Try it! Pronounce a long, very long "ou", then as you pronounce it, move your tongue upwards to turn your "ou"  into a "u". Even if your "u" is not perfect yet, you will see that just changing the position of the tongue changes the sound. Funny, isn't it? 


My red tongue, as I drew it, looks a bit too small on the first drawing and a bit too big on the second one, but you can see the difference in the positioning and also the shape, so hopefully you'll get the idea. I might take a few drawing lessons in the future to improve my artistic skills...


U  u




There is another method to learn to pronounce  /y/ ("u"), which is to place your mouth as if you wanted to pronounce  /u/  ("ou"), and try to say "i" (what corresponds to the "ee" in English, like in the word free). Personally, I prefer the first method, as it makes you more aware of the position of your tongue, and also because some people do manage to pronounce a "i" like that, but it might suit you better.


Here are a few words in French that contain a "u". Try to pronounce them after me.





Remark 1

Have you noticed that I have chosen to pronounce the word roue (wheel) for the "ou", and the word rue (street) for the "u"?

Their spelling is very different, but when you pronounce them, the only difference you hear is the /u/ (= "ou") or the /y/ (= "u").

This is why it is important to pronounce those two sounds as accurately as you can, otherwise you might be misunterpreted one day. 

Like for roue and rue, there are plenty of words in French that are spelt differently but sound practically identical except for this /u/ or /y/

Here are a few examples:


Tout (all, everything)   and   tu (you)
Doux (soft)   and   du (some, like for example: du pain = some bread)
Joue (cheek)    and    jus (juice, we've also seen this one)
Boue (mud)   and   bu (drunk, as in: they have drunk)
Sous (under)   and   su (known)
Loup (wolf )   and    lu (read, as in: you have read)






Remark 2

You must also have noticed that some words are spelt the same in French and in English, and they have the same meaning, but of course they are pronounced differently. This is the case for judo and statue, which we have already seen.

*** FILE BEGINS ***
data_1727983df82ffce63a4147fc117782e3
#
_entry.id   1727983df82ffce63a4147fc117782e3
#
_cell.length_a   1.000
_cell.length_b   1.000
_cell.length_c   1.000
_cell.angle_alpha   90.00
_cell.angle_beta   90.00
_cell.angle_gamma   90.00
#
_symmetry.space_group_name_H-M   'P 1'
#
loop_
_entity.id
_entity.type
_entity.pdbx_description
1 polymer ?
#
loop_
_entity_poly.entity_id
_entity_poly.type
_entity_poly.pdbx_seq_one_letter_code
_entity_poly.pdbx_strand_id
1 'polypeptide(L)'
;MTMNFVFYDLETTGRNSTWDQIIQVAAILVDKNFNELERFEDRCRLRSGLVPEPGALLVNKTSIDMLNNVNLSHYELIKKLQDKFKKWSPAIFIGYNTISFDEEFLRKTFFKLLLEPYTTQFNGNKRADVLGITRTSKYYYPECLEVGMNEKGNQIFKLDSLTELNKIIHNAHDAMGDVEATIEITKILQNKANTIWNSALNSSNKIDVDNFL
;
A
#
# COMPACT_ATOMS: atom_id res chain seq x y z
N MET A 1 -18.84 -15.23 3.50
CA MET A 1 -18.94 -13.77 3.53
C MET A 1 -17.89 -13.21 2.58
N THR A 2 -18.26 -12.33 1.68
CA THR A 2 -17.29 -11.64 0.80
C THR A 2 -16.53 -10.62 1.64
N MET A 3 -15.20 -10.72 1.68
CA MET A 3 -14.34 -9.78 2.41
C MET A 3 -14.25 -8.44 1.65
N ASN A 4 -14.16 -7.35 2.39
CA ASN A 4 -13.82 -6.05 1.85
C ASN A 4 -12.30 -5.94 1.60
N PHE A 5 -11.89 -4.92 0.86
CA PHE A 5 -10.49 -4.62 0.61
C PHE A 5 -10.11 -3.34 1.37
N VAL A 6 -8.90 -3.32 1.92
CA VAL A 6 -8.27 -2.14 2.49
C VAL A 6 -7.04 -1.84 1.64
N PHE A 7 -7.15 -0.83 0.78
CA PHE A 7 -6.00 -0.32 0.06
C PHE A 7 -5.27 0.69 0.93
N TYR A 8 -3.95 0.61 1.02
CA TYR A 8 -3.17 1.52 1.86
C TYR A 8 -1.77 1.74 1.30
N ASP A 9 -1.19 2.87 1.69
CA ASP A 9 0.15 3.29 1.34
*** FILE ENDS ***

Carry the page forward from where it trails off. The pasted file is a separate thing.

Here are a few more examples with the sound /y/. First, observe these words:


Altitude (feminine in French: l'altitude/une altitude)

Avenue (feminine in French: l'avenue/une avenue)

Budget (masculine in French: le budget)

Cactus (masculine in French: le cactus)

Conclusion (feminine in French: la conclusion)

Cube (masculine in French: le cube)

Culture (with two "u"(feminine in French: la culture)

Jury (masculine in French: le jury)

Justice (feminine in French: la justice)

Monument (masculine in French: le monument)

Solution (feminine in French: la solution)

Surprise (feminine in French: la surprise)


Now listen to them, repeat these words after me (the blank between two words lasts for 5 seconds), and then compare with the pronunciation in English.

altitude / avenue / budget / cactus / conclusion / cube / culture / jury / justice / monument / solution / surprise.




A moment ago, you have pronounced a French word that contains two "u". Would you like to pronounce a French word which has three "u"
Here we go! 😀

Musculature


Have you got difficulties with this one? Then repeat the word step by step after me:


Lesson reference number: PRON-A1-OUU